Monday, 04 February 2019 12:29

KZN airport sees 13% increase in international passengers

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King Shaka International Airport in Durban ended 2018 on a record high as international passenger numbers increased by 13% in December.

The December peak season performance follows an 11% increase in international passenger numbers for November compared with November 2017. The airport handled almost 5.9 million domestic and international passengers last year, of which 372 543 were passengers on international routes.

“British Airways’ new non-stop service between London’s Heathrow International Airport and Durban, introduced in late October 2018, has propelled growth at KSIA. We are now seeing double-digit growth in international passengers,” says Hamish Erskine, Co-Chair of Durban Direct and CEO of Dube TradePort Corporation.

“The three-times-a-week flight has proved that there is an untapped demand for direct air services into Durban. The growth we are seeing with the Durban-London route is in line with the projected growth demonstrated by our business case to British Airways, which factored it into their decision to introduce the direct route,” he adds.

Erskine explains that, besides the 11% international passenger growth in November 2018 and 13% growth in December (compared with November and December 2017), KSIA’s international passenger numbers grew by a 42% record high month-on-month, between November and December 2018. Besides the British Airways route, this was due to Emirates putting on extra flights between Dubai and Durban in December.

According to official statistics from Airports Company South Africa (Acsa), KSIA handled a total of 5 880 390 passengers in 2018, translating into a 6.4% increase. The airport also handled a total of 553 149 passengers in December 2018, of which 41 054 were travelling on international routes. KSIA’s previous record month was in December 2017, when it handled 520 930 passengers.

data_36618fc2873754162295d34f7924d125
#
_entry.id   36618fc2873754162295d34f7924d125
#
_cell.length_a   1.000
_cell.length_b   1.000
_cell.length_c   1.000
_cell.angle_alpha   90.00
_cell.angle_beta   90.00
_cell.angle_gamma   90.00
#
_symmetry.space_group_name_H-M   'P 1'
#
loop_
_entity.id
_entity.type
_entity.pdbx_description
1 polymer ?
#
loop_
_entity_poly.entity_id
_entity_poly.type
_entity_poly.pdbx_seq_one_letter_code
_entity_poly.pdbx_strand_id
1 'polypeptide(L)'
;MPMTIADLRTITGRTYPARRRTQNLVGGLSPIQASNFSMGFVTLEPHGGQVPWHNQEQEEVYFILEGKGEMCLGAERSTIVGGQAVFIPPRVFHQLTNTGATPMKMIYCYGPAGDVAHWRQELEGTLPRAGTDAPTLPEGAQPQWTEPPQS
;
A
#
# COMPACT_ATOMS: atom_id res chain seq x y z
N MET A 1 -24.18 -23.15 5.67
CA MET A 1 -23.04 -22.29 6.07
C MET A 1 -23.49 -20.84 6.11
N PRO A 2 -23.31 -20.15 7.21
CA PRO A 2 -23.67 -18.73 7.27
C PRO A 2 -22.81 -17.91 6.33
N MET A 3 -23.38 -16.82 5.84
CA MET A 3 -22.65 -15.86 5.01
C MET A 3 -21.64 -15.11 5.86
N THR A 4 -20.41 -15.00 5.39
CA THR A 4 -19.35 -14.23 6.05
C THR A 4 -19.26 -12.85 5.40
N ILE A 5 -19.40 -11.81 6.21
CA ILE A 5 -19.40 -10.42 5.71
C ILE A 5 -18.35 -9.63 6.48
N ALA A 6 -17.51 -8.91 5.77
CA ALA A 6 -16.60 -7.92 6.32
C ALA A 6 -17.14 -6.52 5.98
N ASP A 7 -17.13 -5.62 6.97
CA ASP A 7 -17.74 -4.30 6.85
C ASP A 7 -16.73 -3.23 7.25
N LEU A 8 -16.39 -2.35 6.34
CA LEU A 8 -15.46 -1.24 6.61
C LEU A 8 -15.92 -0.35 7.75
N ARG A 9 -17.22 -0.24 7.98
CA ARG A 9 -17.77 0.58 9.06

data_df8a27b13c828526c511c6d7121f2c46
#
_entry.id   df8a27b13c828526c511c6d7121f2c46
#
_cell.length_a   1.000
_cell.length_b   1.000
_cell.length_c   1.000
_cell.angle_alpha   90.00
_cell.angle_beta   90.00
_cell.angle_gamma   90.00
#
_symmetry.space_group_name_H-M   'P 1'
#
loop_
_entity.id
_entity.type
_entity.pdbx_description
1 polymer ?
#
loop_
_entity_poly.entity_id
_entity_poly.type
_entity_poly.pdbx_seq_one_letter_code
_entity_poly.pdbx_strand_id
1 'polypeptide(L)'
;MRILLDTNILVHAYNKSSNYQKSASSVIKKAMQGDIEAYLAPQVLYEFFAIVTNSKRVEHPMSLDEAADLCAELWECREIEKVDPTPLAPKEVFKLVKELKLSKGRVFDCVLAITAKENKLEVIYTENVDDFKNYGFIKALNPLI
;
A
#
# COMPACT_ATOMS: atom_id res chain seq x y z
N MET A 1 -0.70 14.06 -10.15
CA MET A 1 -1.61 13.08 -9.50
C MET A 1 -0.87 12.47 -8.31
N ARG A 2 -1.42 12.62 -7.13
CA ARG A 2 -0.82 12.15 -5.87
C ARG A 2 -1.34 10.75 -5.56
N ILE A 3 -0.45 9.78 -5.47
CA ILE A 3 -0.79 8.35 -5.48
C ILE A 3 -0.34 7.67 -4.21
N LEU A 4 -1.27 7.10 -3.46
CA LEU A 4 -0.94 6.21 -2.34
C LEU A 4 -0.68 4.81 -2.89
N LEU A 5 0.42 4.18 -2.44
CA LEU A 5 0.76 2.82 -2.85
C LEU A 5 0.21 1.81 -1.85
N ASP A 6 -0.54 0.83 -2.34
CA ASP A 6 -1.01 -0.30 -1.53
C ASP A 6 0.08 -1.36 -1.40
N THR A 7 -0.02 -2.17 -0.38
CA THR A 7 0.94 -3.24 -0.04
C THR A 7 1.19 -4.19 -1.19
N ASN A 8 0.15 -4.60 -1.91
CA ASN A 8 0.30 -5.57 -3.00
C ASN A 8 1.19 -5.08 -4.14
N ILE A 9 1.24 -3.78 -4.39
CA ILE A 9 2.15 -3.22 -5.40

“As Durban Direct, our aim is to develop and grow Durban’s passenger market. We have already started engaging with the private sector in order to help us expand the impact of the programme,” says Erskine.

 “One of the initiatives within this programme involves working with our airline partners to further stimulate passenger growth through the implementation of an international integrated marketing plan. The ultimate aim is to create an environment where our airline partners see significant growth in demand, which will enable them to justify introducing additional frequencies into Durban.”

Phindile Makwakwa, Co-Chair of Durban Direct and CEO of Tourism KwaZulu-Natal, notes: “The December peak season saw domestic and international passenger arrivals and departures reach a record 553 149 – a growth of 6%. A significant portion of this were international leisure seekers, landing in Durban for the festive season, and exploring the rest of KwaZulu Natal.”

According to Phillip Sithole, eThekwini Municipality’s Deputy City Manager for Economic Development and Planning, tourists spent R2.7bn (€176m) in Durban during the 2018 festive season, an increase of R500m (€32.6m).

“We have been working on a co-ordinated strategy together with tourism organisations and the industry to maintain the high standard of tourism products we offer as a city. This, together with greater international and local air connectivity, has seen Durban capably hosting a million visitors during the festive season,” says Sithole.

For the medium term, Durban Direct’s approach will be to focus on growing the frequency and capacity of the airline partners that currently service KSIA.  The long-term objective is to attract a direct air link to the Far East, possibly a direct air service into either Singapore or Hong Kong, which would provide better air access to mainland China, Japan, South Korea, and South East Asia.

Source: TU

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